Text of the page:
When filling out the Notice to Quit, the landlord must indicate the reason for issuing the notice by checking the appropriate checkbox and providing the requested information. Once the form has been completed, a photocopy of the document should be kept in the landlord’s records.

Step 2 – Serve the Notice to Tenant

The notice must be served personally by the landlord or sent by mail with return receipt. If the tenant is not in their residence at the time of service, the notice may be given to any other occupant of the domicile who is at least fourteen (14) years old. Once the landlord has delivered the notice, they must complete the “Certificate of Service” section of their copy to demonstrate proof of service.

Step 3 – Complaint and Summons

They will need to file a Complaint and a Summons form. The Complaint describes the specific action that the landlord is seeking against the tenant and the nature of their rental agreement. The Summons will provide the scheduled date and time of the eviction hearing. This document will be completed by the Clerk of Court’s office and the landlord only needs to provide the name, telephone number, and address for themselves (the Plaintiff) and the tenant (the Defendant).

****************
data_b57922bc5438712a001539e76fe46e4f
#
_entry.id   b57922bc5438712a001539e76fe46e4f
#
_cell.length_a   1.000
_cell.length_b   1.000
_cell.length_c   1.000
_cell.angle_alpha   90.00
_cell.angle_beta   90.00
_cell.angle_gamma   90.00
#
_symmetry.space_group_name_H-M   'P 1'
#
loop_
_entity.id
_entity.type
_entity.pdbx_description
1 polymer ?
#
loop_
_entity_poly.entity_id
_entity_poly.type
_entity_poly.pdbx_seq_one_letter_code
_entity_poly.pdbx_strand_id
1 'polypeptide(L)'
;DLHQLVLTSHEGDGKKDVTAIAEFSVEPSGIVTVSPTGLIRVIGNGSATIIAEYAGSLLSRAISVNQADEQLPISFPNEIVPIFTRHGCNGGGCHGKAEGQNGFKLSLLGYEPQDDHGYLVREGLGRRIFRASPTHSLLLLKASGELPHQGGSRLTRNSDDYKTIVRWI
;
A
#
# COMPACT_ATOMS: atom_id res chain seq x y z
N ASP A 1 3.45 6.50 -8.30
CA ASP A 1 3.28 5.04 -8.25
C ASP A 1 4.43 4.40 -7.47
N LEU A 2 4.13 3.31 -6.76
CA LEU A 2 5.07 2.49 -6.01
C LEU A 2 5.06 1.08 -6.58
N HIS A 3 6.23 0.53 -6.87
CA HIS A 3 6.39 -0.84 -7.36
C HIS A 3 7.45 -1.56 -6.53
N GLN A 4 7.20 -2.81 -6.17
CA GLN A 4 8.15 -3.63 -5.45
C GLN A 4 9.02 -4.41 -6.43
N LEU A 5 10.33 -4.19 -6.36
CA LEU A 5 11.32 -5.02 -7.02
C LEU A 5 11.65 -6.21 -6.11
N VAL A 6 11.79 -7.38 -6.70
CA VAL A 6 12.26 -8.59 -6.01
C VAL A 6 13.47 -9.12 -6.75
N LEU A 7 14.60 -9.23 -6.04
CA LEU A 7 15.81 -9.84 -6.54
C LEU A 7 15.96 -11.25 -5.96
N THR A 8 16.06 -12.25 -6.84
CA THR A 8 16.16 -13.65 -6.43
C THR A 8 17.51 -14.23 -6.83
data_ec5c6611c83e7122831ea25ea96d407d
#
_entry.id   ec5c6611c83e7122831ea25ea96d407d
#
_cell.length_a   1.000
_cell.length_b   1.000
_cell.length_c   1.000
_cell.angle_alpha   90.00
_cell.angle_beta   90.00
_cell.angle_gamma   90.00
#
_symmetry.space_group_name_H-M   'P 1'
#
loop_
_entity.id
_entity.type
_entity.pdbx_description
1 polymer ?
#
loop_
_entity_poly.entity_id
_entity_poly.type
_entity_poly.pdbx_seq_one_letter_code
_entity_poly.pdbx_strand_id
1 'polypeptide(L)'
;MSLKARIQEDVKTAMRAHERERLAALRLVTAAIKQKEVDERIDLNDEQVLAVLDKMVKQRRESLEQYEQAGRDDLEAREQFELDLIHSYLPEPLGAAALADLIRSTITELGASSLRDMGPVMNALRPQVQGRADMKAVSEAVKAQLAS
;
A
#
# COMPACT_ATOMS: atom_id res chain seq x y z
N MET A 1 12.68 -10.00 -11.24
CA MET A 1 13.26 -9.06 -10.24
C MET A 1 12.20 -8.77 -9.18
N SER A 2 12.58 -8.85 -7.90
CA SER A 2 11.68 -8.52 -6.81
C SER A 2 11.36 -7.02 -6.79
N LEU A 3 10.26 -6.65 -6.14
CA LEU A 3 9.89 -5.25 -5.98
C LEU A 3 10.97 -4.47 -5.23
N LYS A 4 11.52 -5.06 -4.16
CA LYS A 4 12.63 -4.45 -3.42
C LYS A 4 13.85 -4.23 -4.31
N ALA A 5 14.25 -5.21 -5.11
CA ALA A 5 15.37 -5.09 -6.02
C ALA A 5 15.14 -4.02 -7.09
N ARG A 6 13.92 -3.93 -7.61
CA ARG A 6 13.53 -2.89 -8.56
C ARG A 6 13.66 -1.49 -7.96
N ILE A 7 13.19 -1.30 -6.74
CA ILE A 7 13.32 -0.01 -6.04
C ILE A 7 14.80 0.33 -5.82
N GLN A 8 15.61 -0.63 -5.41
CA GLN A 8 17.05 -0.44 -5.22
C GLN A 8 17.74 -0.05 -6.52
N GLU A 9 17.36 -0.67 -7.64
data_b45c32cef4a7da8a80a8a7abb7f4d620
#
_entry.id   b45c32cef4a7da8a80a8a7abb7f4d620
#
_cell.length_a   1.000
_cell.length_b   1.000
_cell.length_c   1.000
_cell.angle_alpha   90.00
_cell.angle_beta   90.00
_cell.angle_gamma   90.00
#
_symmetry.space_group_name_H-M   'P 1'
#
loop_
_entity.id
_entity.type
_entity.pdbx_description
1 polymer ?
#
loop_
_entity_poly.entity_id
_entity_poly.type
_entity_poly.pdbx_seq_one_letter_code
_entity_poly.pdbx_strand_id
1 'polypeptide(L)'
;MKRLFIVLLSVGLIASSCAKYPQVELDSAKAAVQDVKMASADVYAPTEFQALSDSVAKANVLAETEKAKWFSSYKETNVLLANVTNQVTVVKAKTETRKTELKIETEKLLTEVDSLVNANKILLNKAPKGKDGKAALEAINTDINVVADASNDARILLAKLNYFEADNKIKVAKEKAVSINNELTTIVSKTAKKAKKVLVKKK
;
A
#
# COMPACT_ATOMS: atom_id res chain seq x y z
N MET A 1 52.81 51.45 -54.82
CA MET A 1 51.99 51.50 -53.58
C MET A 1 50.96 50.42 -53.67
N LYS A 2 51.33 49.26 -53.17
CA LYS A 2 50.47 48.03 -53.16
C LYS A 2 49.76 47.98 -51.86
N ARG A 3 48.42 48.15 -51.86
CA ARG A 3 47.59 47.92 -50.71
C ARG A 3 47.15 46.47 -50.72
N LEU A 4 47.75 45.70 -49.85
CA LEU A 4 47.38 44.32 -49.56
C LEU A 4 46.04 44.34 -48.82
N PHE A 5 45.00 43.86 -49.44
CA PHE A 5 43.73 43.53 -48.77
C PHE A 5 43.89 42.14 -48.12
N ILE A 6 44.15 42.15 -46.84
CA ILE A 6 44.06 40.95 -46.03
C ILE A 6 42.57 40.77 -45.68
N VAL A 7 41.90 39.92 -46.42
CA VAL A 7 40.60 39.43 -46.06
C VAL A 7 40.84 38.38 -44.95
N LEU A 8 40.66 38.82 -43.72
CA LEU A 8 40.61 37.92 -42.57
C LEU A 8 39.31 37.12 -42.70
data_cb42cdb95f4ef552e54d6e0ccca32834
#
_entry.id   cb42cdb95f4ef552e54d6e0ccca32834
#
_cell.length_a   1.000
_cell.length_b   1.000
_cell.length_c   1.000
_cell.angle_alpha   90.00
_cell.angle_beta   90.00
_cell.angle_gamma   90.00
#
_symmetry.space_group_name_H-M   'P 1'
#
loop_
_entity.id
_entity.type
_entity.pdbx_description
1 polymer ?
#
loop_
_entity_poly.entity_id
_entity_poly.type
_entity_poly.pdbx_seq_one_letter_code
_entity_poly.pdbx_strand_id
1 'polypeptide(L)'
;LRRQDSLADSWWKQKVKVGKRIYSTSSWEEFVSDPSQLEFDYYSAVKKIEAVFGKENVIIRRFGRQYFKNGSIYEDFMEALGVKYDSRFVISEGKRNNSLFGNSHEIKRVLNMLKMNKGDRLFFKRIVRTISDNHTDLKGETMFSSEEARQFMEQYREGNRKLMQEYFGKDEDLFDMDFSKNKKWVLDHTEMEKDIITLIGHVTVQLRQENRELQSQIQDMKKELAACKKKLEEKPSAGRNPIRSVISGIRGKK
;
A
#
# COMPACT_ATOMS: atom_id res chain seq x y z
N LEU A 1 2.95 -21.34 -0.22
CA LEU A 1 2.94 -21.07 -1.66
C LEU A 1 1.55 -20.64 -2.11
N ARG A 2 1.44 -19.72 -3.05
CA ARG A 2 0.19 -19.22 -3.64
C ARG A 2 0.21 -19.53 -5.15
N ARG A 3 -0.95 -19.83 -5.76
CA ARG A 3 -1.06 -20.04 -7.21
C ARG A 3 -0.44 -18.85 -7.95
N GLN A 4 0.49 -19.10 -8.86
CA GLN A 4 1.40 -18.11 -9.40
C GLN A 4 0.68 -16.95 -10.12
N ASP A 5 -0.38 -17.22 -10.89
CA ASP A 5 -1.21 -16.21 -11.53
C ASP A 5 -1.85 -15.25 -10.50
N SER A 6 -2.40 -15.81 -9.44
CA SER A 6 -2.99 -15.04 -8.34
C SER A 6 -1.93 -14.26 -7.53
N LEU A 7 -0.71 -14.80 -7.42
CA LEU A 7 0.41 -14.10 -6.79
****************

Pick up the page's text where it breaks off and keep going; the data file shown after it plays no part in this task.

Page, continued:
Step 4 – File Forms With Clerk

If the tenant has not moved out or cured their violation by the time that the notice period has expired, the landlord can file an eviction lawsuit in the Office of the Special Civil Part Clerk of the county where the rental property is located. In addition to the Complaint and Summons forms, the landlord must bring a copy of their lease agreement, the Notice to Cease (if applicable), the Notice to Quit, and any other documents that support their case. The basic filing fee for a Complaint is $50, but the final cost will include fees for they copying and serving of court documents, in addition to court costs if the case goes to trial (see pages four (4) and five (5) of the fee schedule).